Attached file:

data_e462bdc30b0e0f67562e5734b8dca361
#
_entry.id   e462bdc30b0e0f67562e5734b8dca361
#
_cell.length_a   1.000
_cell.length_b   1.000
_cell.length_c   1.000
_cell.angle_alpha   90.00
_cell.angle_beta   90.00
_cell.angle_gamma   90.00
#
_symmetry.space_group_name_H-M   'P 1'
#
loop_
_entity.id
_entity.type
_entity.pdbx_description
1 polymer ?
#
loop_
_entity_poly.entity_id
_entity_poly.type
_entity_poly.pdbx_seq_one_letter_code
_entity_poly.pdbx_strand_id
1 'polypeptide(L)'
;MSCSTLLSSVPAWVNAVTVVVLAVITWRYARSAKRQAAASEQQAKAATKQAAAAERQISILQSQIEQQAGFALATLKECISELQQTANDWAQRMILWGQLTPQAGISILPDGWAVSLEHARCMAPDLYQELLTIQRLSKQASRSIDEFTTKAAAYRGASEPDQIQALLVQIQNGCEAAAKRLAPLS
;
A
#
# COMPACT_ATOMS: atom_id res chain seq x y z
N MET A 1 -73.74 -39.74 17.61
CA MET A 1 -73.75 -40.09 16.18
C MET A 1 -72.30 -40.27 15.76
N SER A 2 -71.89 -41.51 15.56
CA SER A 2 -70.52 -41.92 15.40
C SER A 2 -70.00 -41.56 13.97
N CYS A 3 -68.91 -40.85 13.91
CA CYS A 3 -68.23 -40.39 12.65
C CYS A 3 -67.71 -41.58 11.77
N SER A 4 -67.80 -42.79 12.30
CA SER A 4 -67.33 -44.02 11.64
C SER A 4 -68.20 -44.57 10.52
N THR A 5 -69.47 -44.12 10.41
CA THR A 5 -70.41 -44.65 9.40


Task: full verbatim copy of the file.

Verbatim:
data_e462bdc30b0e0f67562e5734b8dca361
#
_entry.id   e462bdc30b0e0f67562e5734b8dca361
#
_cell.length_a   1.000
_cell.length_b   1.000
_cell.length_c   1.000
_cell.angle_alpha   90.00
_cell.angle_beta   90.00
_cell.angle_gamma   90.00
#
_symmetry.space_group_name_H-M   'P 1'
#
loop_
_entity.id
_entity.type
_entity.pdbx_description
1 polymer ?
#
loop_
_entity_poly.entity_id
_entity_poly.type
_entity_poly.pdbx_seq_one_letter_code
_entity_poly.pdbx_strand_id
1 'polypeptide(L)'
;MSCSTLLSSVPAWVNAVTVVVLAVITWRYARSAKRQAAASEQQAKAATKQAAAAERQISILQSQIEQQAGFALATLKECISELQQTANDWAQRMILWGQLTPQAGISILPDGWAVSLEHARCMAPDLYQELLTIQRLSKQASRSIDEFTTKAAAYRGASEPDQIQALLVQIQNGCEAAAKRLAPLS
;
A
#
# COMPACT_ATOMS: atom_id res chain seq x y z
N MET A 1 -73.74 -39.74 17.61
CA MET A 1 -73.75 -40.09 16.18
C MET A 1 -72.30 -40.27 15.76
N SER A 2 -71.89 -41.51 15.56
CA SER A 2 -70.52 -41.92 15.40
C SER A 2 -70.00 -41.56 13.97
N CYS A 3 -68.91 -40.85 13.91
CA CYS A 3 -68.23 -40.39 12.65
C CYS A 3 -67.71 -41.58 11.77
N SER A 4 -67.80 -42.79 12.30
CA SER A 4 -67.33 -44.02 11.64
C SER A 4 -68.20 -44.57 10.52
N THR A 5 -69.47 -44.12 10.41
CA THR A 5 -70.41 -44.65 9.40